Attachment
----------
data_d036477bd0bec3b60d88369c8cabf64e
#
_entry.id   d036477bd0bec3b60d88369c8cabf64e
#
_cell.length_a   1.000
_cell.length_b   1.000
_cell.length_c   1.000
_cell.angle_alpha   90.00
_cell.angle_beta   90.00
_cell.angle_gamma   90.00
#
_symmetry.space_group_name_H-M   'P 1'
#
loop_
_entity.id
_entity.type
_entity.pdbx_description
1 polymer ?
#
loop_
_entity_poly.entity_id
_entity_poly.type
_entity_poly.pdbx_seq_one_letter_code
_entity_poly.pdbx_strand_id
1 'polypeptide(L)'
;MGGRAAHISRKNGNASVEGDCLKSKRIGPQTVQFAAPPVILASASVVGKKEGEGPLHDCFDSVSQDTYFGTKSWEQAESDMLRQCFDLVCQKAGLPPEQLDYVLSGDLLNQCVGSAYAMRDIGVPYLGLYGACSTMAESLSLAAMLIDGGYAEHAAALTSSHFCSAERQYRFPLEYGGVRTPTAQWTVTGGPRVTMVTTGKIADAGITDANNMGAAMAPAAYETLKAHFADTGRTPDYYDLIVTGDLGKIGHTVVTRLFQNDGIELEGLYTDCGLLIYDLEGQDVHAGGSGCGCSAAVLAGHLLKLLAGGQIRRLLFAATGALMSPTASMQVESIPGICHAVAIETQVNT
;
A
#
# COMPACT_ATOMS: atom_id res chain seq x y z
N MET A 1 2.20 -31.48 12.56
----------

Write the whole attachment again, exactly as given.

data_d036477bd0bec3b60d88369c8cabf64e
#
_entry.id   d036477bd0bec3b60d88369c8cabf64e
#
_cell.length_a   1.000
_cell.length_b   1.000
_cell.length_c   1.000
_cell.angle_alpha   90.00
_cell.angle_beta   90.00
_cell.angle_gamma   90.00
#
_symmetry.space_group_name_H-M   'P 1'
#
loop_
_entity.id
_entity.type
_entity.pdbx_description
1 polymer ?
#
loop_
_entity_poly.entity_id
_entity_poly.type
_entity_poly.pdbx_seq_one_letter_code
_entity_poly.pdbx_strand_id
1 'polypeptide(L)'
;MGGRAAHISRKNGNASVEGDCLKSKRIGPQTVQFAAPPVILASASVVGKKEGEGPLHDCFDSVSQDTYFGTKSWEQAESDMLRQCFDLVCQKAGLPPEQLDYVLSGDLLNQCVGSAYAMRDIGVPYLGLYGACSTMAESLSLAAMLIDGGYAEHAAALTSSHFCSAERQYRFPLEYGGVRTPTAQWTVTGGPRVTMVTTGKIADAGITDANNMGAAMAPAAYETLKAHFADTGRTPDYYDLIVTGDLGKIGHTVVTRLFQNDGIELEGLYTDCGLLIYDLEGQDVHAGGSGCGCSAAVLAGHLLKLLAGGQIRRLLFAATGALMSPTASMQVESIPGICHAVAIETQVNT
;
A
#
# COMPACT_ATOMS: atom_id res chain seq x y z
N MET A 1 2.20 -31.48 12.56